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Opinion

Vehicle ownership requires necessary time, space, money

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March 26, 2008

Living, working and schooling in River Falls is great for me and anyone else that prefers to have all of life’s essentials within walking distance. The necessity of owning a car is minimal when the grocery, school, work, bars, restaurants, hardware stores, coffee shops, bakery and video stores are in close proximity. 

  However, I own a car only for my Twin Cities need, a need to venture out of the small town for the slight cultural enrichment of a Midwestern city.

  If I lived in the Twin Cities there would be no need for a car. If the grocer is too far to walk to, which it most likely wouldn’t be, public transportation is easily accessible and usually affordable.

  As much as I like my car and enjoy driving it long distances, I long for a public bus to hop on to get me to the Twin Cities, or an underground metro system that will get me there in even less time.

  Until then, I own a car. The car is paid for, extremely used with blown speakers, a clunky interior and miscellaneous broken items. I pay the auto insurance once a month. With the most minimal of auto insurance at only liability, I pay approximately $77.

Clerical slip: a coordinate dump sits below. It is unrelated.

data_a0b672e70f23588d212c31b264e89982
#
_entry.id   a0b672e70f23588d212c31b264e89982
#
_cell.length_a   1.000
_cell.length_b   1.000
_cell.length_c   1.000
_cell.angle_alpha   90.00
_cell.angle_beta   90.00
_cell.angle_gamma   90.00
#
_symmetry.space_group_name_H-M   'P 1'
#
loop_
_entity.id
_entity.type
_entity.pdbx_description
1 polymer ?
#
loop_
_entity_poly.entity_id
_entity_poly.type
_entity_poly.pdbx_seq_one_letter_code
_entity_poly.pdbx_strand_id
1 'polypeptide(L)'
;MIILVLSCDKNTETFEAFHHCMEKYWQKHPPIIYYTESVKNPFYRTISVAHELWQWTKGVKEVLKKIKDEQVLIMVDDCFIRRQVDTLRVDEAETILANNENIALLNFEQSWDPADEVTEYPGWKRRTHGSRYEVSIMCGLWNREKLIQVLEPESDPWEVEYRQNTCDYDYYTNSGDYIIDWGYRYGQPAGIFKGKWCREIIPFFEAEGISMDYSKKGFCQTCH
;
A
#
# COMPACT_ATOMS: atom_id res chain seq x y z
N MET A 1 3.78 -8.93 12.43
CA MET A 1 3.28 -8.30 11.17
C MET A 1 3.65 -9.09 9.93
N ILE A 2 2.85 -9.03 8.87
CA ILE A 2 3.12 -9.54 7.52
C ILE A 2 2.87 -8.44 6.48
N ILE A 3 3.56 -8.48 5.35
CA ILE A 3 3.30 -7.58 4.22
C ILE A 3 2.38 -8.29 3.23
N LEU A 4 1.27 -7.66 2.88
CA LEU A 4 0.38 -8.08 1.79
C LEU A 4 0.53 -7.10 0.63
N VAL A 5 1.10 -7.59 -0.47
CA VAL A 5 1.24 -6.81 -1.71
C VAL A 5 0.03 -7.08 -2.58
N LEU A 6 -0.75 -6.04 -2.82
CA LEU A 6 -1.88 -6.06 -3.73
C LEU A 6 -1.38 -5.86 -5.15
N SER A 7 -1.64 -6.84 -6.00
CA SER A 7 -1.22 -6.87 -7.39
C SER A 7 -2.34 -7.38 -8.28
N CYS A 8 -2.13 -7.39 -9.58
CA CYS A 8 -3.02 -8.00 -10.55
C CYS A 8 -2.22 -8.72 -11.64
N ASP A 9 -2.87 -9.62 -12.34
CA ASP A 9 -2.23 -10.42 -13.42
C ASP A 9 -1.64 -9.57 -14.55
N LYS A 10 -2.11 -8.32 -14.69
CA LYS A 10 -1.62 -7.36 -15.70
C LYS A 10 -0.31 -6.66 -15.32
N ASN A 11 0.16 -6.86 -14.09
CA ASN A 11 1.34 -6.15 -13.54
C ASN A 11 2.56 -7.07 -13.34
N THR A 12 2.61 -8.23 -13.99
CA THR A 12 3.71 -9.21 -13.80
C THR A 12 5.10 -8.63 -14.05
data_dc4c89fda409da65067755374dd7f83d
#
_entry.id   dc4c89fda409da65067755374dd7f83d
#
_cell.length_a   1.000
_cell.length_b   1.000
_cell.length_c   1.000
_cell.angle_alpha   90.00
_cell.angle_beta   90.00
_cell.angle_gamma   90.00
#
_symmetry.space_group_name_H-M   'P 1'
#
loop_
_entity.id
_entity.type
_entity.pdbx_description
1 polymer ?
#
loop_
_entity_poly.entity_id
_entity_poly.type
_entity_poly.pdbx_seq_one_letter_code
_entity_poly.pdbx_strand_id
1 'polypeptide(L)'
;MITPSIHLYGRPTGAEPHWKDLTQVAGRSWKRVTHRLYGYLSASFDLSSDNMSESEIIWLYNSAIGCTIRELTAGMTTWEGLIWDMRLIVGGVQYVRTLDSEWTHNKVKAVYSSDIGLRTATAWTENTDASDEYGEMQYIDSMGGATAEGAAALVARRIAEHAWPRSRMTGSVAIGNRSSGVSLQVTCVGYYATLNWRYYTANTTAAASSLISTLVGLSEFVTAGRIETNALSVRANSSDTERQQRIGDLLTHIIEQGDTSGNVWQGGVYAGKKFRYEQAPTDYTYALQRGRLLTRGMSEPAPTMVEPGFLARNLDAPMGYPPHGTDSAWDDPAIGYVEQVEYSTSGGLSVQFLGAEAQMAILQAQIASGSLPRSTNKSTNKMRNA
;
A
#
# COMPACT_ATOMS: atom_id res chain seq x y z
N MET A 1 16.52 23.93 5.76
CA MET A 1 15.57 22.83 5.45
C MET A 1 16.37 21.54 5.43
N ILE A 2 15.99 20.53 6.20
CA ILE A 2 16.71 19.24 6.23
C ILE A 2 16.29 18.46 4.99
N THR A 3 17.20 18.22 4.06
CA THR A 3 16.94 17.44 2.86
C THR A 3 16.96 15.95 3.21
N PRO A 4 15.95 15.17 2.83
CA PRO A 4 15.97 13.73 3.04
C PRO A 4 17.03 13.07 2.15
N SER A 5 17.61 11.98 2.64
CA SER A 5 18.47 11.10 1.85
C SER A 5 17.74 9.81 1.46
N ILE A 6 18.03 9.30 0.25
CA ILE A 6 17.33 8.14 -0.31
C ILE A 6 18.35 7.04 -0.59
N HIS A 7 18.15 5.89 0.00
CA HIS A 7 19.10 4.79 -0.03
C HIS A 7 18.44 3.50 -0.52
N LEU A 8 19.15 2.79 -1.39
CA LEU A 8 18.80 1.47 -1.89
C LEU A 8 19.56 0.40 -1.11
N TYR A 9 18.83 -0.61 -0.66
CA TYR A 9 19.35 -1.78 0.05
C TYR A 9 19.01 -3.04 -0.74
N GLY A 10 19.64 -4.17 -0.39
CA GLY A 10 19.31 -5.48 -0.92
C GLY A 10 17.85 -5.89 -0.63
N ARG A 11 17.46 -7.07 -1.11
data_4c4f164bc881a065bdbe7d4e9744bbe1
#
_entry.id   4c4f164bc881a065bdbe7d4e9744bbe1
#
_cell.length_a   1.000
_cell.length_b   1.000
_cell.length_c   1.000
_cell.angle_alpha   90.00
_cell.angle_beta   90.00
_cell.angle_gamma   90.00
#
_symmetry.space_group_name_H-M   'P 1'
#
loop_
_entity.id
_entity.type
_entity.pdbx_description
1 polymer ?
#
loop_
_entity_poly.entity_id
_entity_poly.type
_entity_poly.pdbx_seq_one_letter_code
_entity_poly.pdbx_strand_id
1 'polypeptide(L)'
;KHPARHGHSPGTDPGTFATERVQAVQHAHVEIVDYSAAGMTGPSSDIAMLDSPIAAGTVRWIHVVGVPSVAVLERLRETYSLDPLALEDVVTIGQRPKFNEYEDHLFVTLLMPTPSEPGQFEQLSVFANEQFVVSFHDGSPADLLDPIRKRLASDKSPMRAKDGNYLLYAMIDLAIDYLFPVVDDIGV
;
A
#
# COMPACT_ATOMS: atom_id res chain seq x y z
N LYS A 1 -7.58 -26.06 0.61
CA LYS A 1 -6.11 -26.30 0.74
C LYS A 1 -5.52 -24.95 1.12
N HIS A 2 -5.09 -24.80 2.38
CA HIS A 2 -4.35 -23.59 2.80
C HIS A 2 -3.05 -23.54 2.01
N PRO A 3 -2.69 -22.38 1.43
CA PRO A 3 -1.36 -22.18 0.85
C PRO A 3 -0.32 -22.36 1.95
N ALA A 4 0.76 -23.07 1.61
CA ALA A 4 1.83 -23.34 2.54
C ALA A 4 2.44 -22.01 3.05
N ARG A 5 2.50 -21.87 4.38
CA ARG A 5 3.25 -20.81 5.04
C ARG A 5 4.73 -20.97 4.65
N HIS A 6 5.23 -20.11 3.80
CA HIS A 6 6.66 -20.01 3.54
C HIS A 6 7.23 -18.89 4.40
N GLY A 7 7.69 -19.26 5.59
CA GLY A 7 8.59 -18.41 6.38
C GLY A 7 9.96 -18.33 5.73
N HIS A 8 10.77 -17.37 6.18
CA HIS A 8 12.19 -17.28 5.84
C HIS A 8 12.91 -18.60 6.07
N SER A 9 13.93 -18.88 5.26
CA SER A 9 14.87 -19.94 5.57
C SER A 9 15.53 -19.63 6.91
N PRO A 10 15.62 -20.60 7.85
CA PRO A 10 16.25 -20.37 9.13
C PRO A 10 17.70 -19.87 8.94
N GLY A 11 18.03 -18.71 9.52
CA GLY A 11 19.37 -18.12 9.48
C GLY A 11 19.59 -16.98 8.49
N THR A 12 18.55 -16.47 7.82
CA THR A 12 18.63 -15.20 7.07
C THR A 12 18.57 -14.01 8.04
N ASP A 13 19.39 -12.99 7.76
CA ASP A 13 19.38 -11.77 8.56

This may not seem like much, but when I factor in the frequency of use, it down-right pisses me off that I am supposed to pay some random number out of my bank account to a company that doesn’t actually give me anything tangible for only driving it less than once a week.

  I have never been in an accident (as a driver) and consider myself a safe driver. Auto insurance should be optional rather than illegal not to have.

  So after careful considerations through several months, I decided to cancel my auto insurance. Later, my parents will convince me that I should have it again. Within a single year I will change my mind back and forth about auto insurance four to five times.

  Some are lucky enough to own a car and are consequently fortunate enough to have acquired free parking, whether it is a garage, driveway or a parking lot. I, however, chose the location of my apartment over the benefit of a parking space for the rarely used vehicle.

  As I look around my surroundings I see several empty parking spaces in large lots go unused for long periods of time. This not only applies to River Falls, of course. 

  Some institutions find it necessary to call the Auto Satan (the towing company) to come over and steal your car because you needed a place to keep the chunk of metal.

  I understand maintenance costs, but the logic in paving the ground and not utilizing the space properly makes no sense to me.

  Of course, there are other monetary issues involved with owning a car. The cost of fuel, maintenance and parking are just the most basic.

  Teresa is a journalism major and a geography minor. She enjoys kangaroo burgers and creating pretty maps.

Teresa Aviles is a student at UW-River Falls.